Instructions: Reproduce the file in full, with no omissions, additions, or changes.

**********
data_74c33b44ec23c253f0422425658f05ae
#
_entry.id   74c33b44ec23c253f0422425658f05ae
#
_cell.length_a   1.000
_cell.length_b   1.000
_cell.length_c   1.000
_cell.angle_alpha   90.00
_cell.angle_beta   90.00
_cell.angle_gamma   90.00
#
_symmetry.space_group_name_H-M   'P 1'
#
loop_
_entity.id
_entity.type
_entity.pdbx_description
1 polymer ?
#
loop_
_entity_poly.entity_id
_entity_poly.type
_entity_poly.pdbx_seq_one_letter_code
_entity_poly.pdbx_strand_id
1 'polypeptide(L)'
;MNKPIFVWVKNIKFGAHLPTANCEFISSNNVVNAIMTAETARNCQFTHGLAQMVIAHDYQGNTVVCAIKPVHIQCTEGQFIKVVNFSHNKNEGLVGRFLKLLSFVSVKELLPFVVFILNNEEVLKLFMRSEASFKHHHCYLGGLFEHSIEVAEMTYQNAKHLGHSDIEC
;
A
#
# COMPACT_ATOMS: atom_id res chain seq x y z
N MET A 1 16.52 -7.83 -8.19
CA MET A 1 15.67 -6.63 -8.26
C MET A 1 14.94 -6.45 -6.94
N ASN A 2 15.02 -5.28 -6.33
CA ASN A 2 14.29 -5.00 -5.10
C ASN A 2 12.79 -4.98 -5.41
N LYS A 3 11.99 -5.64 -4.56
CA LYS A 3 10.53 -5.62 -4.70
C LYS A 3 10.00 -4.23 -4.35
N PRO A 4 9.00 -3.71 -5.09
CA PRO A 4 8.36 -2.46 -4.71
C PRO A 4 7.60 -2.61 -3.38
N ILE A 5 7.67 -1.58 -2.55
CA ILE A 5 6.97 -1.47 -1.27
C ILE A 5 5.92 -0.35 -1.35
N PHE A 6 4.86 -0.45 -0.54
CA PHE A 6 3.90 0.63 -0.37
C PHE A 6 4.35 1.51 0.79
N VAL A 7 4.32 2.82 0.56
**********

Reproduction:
data_74c33b44ec23c253f0422425658f05ae
#
_entry.id   74c33b44ec23c253f0422425658f05ae
#
_cell.length_a   1.000
_cell.length_b   1.000
_cell.length_c   1.000
_cell.angle_alpha   90.00
_cell.angle_beta   90.00
_cell.angle_gamma   90.00
#
_symmetry.space_group_name_H-M   'P 1'
#
loop_
_entity.id
_entity.type
_entity.pdbx_description
1 polymer ?
#
loop_
_entity_poly.entity_id
_entity_poly.type
_entity_poly.pdbx_seq_one_letter_code
_entity_poly.pdbx_strand_id
1 'polypeptide(L)'
;MNKPIFVWVKNIKFGAHLPTANCEFISSNNVVNAIMTAETARNCQFTHGLAQMVIAHDYQGNTVVCAIKPVHIQCTEGQFIKVVNFSHNKNEGLVGRFLKLLSFVSVKELLPFVVFILNNEEVLKLFMRSEASFKHHHCYLGGLFEHSIEVAEMTYQNAKHLGHSDIEC
;
A
#
# COMPACT_ATOMS: atom_id res chain seq x y z
N MET A 1 16.52 -7.83 -8.19
CA MET A 1 15.67 -6.63 -8.26
C MET A 1 14.94 -6.45 -6.94
N ASN A 2 15.02 -5.28 -6.33
CA ASN A 2 14.29 -5.00 -5.10
C ASN A 2 12.79 -4.98 -5.41
N LYS A 3 11.99 -5.64 -4.56
CA LYS A 3 10.53 -5.62 -4.70
C LYS A 3 10.00 -4.23 -4.35
N PRO A 4 9.00 -3.71 -5.09
CA PRO A 4 8.36 -2.46 -4.71
C PRO A 4 7.60 -2.61 -3.38
N ILE A 5 7.67 -1.58 -2.55
CA ILE A 5 6.97 -1.47 -1.27
C ILE A 5 5.92 -0.35 -1.35
N PHE A 6 4.86 -0.45 -0.54
CA PHE A 6 3.90 0.63 -0.37
C PHE A 6 4.35 1.51 0.79
N VAL A 7 4.32 2.82 0.56